Runs in the family: My mother who is no... - Ehlers-Danlos Sup...

Ehlers-Danlos Support UK

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Runs in the family

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My mother who is no longer with us , 2 of my children and i almost certainly are eds , hyper mobility patients . None have been diagnosed . And there's the rub . Haven't been able to find a clinic which could help with this . I am 78 so i am just hoping the children could have a name to use . Hopefully getting support at work , with suitable equipment and rest breaks if needed . Only heard of eds a year ago when my daughter interviewed a prospective student who had a diagnosis . A eureka moment . For all of us ! Would be grateful for ideas of where help may be available either near essex or shropshire .janey

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We have a family like that. My son was formally diagnosed at age 13. I realised that I had it too, and likely my sister, mother and grandmother. But when I shared this with them they all went into denial.

In fact one of my cousins said no, my son couldn't possibly got the condition from that side of the family, but in the very next sentence of the email she said about how our grandmother had such soft velvety skin, right until the day she died. I hadn't mentioned to her that that was one of the criteria!

Anyway, you might find the RCGP EDS Toolkit really useful. Read through it, then take the URL to your GP to look at. GPs can diagnose using that Toolkit.

They may say they are too busy, but keep asking them to either suggest another GP at the surgery that will take it up, or refer to someone else.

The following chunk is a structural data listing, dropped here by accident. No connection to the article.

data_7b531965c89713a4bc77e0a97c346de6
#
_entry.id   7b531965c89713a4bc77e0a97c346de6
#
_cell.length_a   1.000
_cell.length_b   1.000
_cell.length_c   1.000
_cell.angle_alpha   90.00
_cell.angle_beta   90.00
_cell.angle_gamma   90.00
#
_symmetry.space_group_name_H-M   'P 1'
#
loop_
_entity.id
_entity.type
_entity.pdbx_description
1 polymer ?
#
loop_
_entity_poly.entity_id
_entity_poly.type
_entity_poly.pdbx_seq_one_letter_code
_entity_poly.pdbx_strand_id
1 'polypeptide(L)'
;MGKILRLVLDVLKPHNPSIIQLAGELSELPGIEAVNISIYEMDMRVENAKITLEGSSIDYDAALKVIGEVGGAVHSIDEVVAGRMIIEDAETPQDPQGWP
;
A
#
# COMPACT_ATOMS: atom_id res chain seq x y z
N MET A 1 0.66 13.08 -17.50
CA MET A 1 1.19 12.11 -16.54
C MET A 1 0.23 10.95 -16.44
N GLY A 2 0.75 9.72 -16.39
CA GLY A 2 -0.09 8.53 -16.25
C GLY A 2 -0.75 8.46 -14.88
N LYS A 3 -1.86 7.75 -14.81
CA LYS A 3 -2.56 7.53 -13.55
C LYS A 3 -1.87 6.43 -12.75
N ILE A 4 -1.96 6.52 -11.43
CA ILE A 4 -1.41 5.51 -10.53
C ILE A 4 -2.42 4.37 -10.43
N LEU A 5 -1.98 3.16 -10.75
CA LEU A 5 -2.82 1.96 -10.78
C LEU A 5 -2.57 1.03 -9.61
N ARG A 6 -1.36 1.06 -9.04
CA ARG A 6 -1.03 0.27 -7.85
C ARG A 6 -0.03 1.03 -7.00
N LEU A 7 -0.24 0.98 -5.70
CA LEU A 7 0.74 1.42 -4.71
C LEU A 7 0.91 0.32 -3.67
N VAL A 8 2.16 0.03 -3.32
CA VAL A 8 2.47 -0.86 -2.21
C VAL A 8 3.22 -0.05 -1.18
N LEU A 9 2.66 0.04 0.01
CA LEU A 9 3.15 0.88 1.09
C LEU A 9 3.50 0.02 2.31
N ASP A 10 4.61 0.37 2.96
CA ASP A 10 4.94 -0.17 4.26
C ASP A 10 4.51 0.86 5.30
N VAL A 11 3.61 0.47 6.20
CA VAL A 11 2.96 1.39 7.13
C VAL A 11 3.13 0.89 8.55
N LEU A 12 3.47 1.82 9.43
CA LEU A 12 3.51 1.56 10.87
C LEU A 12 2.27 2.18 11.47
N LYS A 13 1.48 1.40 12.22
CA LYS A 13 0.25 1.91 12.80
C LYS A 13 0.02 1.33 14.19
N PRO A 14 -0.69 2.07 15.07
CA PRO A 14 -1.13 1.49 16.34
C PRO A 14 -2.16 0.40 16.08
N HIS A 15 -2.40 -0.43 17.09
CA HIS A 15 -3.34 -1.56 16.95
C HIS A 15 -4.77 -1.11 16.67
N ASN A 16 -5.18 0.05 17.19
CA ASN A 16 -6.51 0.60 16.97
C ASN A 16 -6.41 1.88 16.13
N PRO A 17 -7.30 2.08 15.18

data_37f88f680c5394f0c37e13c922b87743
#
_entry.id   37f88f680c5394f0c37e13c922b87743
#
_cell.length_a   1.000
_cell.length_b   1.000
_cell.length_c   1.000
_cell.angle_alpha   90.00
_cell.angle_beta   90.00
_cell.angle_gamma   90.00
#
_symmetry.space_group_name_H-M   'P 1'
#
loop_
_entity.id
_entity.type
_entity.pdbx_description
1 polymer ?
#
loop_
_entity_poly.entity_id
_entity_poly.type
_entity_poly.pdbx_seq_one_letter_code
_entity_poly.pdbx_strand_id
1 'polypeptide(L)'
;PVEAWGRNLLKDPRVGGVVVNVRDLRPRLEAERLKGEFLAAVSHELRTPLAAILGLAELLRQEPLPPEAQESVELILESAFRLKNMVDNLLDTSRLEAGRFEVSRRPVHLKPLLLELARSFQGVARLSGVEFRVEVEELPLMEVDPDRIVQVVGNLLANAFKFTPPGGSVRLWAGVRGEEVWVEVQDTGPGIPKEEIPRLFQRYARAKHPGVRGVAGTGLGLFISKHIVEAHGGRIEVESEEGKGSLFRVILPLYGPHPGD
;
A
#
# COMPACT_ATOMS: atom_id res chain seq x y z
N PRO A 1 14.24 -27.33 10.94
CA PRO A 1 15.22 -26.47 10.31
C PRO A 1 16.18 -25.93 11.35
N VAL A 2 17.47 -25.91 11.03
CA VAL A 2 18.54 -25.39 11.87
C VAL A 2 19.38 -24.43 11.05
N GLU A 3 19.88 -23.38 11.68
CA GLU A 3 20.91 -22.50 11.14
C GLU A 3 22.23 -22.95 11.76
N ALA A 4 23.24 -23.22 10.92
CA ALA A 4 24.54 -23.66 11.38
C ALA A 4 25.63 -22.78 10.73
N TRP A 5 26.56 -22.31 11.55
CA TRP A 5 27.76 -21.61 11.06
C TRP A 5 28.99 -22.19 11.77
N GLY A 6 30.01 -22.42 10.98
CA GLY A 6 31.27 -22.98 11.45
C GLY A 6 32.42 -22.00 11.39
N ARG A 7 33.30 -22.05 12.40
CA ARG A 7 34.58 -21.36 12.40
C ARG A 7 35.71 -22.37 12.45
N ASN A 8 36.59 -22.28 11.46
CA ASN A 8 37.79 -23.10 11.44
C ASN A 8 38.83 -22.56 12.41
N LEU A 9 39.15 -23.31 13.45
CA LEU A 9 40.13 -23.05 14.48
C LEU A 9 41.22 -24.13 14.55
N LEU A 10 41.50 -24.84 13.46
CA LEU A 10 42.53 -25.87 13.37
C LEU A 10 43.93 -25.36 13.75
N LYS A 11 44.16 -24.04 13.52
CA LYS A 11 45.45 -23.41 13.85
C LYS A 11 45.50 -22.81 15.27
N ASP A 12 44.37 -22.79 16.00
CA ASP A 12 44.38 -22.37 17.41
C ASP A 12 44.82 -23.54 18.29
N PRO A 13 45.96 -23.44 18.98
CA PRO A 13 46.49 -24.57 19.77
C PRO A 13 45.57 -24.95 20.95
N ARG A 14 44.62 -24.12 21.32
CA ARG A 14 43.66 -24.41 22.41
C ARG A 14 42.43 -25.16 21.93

On the other hand, you may decide that you are confident in you having the condition and don't need a formal diagnosis. For many people they don't need the diagnosis to get services or anything else, and just knowing is good enough.

I went for many years without the diagnoses, my GP was lovely and just assumed I had it too. But he retired and then I started getting 'attitude' from the physios so I went for a formal diagnoses. Sometimes doctors' words count for double, and you need that diagnoses to get physio or other services.

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Hidden in reply to cyberbarn

Yes the formal diagnosis can be critical ...appropriate equipment at breaks if needed...benefits ...all more accessible with that provenance ...we have 3/4 believers some sceptics...i would think this is probably true in most families ,some people are doubting Thomases . I have just been told that one of my symptoms is most likely imaginary . Wow have i got a fantastic imagination.

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Hidden in reply to cyberbarn

Thanks i will google the tool kit

My family is like that too. I have been officially diagnosed with hypermobility type EDS and so has one of my second cousins on my mother's side of the family. My sisters and I are sure that two of them have it, both of my daughters appear to have it and my granddaughter probably does as well. My great niece and great nephew are also hypermobile and diagnosed as such, though I don't think EDS was mentioned. My sisters and I are sure that our mother had it. I am the oldest of 4 sisters and the one who remembers my mother's mother best, as I was 8 when she died. She's the one who first showed me how to bend my fingers and wrists in ways other people couldn't and she could touch the tip of her nose with the tip of her tongue - clearly she had it too. I only got an official diagnosis about 3 and a half years ago, when my daughter was pregnant and I succeeded in persuading my GP that we needed an official diagnosis. She sent me to the local genetics service, who agreed that I had it, which meant that my daughter, while not officially diagnosed herself, was able to make sure those taking care of her knew that it was likely she had it too. I had actually been diagnosed unofficially some years before by one of my close friends who happened to be an occupational therapist working with several families with EDS and my GP had agreed that I appeared to to fit the criteria.

I don't know how much help that will be. I hope you manage to get a diagnosis!



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